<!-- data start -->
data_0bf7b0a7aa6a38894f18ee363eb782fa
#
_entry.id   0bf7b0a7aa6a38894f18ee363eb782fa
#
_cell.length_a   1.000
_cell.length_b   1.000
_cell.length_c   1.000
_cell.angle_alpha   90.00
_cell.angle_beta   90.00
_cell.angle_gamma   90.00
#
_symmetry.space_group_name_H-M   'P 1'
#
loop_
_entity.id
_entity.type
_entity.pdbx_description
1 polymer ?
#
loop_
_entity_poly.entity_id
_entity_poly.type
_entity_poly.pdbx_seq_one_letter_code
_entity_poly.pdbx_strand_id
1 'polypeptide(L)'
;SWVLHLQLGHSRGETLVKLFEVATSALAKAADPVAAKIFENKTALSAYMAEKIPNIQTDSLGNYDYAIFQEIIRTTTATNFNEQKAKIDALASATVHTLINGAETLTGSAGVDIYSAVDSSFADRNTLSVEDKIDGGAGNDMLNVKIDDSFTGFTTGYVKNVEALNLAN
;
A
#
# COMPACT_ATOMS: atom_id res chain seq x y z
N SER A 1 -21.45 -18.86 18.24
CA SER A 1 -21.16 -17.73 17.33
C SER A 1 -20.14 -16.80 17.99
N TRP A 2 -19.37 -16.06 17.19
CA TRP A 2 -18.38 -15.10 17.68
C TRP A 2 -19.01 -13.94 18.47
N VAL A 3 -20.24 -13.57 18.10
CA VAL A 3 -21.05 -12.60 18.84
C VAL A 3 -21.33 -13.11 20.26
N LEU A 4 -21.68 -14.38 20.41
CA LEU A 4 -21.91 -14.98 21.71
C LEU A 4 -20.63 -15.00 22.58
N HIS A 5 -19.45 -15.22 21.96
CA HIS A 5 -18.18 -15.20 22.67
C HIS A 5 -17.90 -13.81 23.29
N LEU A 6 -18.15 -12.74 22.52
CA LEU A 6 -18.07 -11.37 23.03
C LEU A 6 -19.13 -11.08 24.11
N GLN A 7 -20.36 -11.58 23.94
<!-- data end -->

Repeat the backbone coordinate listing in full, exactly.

data_0bf7b0a7aa6a38894f18ee363eb782fa
#
_entry.id   0bf7b0a7aa6a38894f18ee363eb782fa
#
_cell.length_a   1.000
_cell.length_b   1.000
_cell.length_c   1.000
_cell.angle_alpha   90.00
_cell.angle_beta   90.00
_cell.angle_gamma   90.00
#
_symmetry.space_group_name_H-M   'P 1'
#
loop_
_entity.id
_entity.type
_entity.pdbx_description
1 polymer ?
#
loop_
_entity_poly.entity_id
_entity_poly.type
_entity_poly.pdbx_seq_one_letter_code
_entity_poly.pdbx_strand_id
1 'polypeptide(L)'
;SWVLHLQLGHSRGETLVKLFEVATSALAKAADPVAAKIFENKTALSAYMAEKIPNIQTDSLGNYDYAIFQEIIRTTTATNFNEQKAKIDALASATVHTLINGAETLTGSAGVDIYSAVDSSFADRNTLSVEDKIDGGAGNDMLNVKIDDSFTGFTTGYVKNVEALNLAN
;
A
#
# COMPACT_ATOMS: atom_id res chain seq x y z
N SER A 1 -21.45 -18.86 18.24
CA SER A 1 -21.16 -17.73 17.33
C SER A 1 -20.14 -16.80 17.99
N TRP A 2 -19.37 -16.06 17.19
CA TRP A 2 -18.38 -15.10 17.68
C TRP A 2 -19.01 -13.94 18.47
N VAL A 3 -20.24 -13.57 18.10
CA VAL A 3 -21.05 -12.60 18.84
C VAL A 3 -21.33 -13.11 20.26
N LEU A 4 -21.68 -14.38 20.41
CA LEU A 4 -21.91 -14.98 21.71
C LEU A 4 -20.63 -15.00 22.58
N HIS A 5 -19.45 -15.22 21.96
CA HIS A 5 -18.18 -15.20 22.67
C HIS A 5 -17.90 -13.81 23.29
N LEU A 6 -18.15 -12.74 22.52
CA LEU A 6 -18.07 -11.37 23.03
C LEU A 6 -19.13 -11.08 24.11
N GLN A 7 -20.36 -11.58 23.94